Michael Ondaatje

The very title of Michael Ondaatje’s latest novel captures a mood, much the way a sunset or sunrise might. It recalls that period during the Blitz, of blackouts and curfews, and of the dim lights placed about the city at critical points in its otherwise-darkened state so that dangerous goods like nitroglycerine, needed for the war effort, might be moved about with greater safely. Warlight is light that is meant to conceal. It is a light of secrets and desperate circumstances that demand dark deeds of a morally ambiguous nature. I imagine that Warlight would be an evocative novel for a certain generation of English old enough to remember the Second World War of their childhood, but it also has much to say about the modern British character which remains defined by the period of the Blitz, the Battle of Britain and Dunkirk as formative moments in the national psyche.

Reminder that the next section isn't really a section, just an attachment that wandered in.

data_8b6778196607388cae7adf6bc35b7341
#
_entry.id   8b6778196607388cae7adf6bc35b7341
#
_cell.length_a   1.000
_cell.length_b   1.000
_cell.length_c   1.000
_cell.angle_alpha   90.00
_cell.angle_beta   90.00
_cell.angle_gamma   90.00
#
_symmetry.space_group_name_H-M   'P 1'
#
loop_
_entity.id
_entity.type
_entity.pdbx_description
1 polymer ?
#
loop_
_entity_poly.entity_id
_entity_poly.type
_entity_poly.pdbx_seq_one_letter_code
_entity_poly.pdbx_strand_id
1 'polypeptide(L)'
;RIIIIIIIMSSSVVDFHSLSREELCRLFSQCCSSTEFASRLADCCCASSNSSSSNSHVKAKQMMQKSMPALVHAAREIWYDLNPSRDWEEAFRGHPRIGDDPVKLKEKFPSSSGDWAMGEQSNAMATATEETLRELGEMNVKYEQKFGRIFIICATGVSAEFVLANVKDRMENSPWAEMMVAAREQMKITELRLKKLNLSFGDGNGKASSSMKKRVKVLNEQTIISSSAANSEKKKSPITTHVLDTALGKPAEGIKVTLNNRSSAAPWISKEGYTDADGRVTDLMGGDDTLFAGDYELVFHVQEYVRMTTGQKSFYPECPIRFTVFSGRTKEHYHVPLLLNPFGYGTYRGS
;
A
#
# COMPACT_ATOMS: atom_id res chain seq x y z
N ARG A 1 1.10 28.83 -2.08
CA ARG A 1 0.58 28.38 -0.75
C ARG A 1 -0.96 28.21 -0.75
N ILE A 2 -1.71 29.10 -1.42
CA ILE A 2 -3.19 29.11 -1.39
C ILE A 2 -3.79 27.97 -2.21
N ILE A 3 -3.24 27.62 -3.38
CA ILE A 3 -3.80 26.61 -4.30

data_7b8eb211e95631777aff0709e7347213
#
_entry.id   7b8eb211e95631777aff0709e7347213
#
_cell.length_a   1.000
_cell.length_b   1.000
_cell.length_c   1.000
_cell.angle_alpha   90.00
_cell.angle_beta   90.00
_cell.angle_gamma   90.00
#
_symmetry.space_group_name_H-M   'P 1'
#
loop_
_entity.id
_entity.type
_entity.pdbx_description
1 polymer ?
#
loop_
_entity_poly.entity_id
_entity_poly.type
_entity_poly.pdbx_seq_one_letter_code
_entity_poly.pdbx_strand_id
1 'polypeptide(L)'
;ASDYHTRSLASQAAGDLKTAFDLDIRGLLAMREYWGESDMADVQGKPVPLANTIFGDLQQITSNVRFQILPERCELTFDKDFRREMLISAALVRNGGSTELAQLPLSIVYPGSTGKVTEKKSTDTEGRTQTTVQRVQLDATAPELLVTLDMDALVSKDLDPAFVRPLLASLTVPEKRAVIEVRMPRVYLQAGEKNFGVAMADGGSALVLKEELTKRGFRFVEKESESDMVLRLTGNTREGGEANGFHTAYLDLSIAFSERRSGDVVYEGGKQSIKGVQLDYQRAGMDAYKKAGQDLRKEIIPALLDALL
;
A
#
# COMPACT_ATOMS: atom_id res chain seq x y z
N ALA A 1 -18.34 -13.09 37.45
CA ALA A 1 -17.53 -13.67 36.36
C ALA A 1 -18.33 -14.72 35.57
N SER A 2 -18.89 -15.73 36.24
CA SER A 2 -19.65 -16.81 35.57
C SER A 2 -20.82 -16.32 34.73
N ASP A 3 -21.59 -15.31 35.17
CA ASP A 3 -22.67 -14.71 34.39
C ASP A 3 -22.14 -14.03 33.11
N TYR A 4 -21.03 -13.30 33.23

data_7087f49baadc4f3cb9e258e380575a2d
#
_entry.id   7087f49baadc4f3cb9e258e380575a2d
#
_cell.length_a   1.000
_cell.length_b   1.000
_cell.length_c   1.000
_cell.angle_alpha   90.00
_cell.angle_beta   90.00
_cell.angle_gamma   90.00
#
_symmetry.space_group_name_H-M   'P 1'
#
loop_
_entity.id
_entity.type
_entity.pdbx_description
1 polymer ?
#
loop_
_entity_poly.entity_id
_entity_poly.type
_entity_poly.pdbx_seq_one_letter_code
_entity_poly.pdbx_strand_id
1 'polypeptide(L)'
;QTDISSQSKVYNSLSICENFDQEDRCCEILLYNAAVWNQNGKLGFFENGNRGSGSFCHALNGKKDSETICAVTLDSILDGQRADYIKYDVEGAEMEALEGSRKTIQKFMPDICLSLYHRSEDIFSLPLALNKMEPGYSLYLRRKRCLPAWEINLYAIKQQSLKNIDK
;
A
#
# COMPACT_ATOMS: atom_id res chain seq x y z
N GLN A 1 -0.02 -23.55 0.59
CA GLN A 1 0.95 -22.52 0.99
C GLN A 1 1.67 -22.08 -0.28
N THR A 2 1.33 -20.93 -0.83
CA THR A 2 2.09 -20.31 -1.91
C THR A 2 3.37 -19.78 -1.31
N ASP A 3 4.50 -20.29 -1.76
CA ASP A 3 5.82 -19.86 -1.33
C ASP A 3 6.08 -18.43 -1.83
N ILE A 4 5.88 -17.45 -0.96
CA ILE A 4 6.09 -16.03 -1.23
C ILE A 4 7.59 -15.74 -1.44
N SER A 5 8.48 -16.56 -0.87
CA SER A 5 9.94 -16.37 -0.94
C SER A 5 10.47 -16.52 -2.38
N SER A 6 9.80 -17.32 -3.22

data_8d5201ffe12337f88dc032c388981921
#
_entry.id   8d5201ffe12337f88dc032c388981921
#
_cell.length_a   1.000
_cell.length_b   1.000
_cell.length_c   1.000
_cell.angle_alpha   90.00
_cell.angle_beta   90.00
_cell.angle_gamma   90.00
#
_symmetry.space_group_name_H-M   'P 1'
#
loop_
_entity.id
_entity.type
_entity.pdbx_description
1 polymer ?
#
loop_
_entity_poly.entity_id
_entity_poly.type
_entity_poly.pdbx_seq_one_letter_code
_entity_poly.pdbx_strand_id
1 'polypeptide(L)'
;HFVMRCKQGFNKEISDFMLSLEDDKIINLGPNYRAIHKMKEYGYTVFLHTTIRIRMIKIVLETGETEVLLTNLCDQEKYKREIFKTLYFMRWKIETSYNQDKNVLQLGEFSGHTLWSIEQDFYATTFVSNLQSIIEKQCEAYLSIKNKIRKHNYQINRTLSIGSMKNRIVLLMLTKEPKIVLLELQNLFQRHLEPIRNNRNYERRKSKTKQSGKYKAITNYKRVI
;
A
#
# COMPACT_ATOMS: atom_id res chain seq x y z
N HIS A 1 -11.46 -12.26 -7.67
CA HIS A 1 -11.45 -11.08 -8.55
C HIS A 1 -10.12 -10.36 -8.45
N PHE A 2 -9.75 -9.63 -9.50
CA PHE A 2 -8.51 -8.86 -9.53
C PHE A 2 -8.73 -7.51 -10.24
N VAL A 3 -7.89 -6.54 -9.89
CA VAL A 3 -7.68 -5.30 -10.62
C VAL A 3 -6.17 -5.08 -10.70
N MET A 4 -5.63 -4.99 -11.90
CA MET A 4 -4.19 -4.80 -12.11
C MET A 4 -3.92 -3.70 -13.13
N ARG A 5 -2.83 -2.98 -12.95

The first half of Warlight reads like bildungsroman, and I guess that is essentially what it is. Nathaniel and his sister, Rachel, are told by their parents that they will be left in the care of a man called Walter, known by them as The Moth, while their parents go to Singapore for a year. One of the things about this novel is that it is sparing of character detail and heavy on mystery. Almost everything we learn about Nathaniel and Rachels’s mother and father comes to us through the long course of the novel, through small anecdotes and discovered records of their mother’s war service. Nathaniel comes to realise that their mother has been a pivotal player in the partisan fighting that continued in Europe after the official end of the war.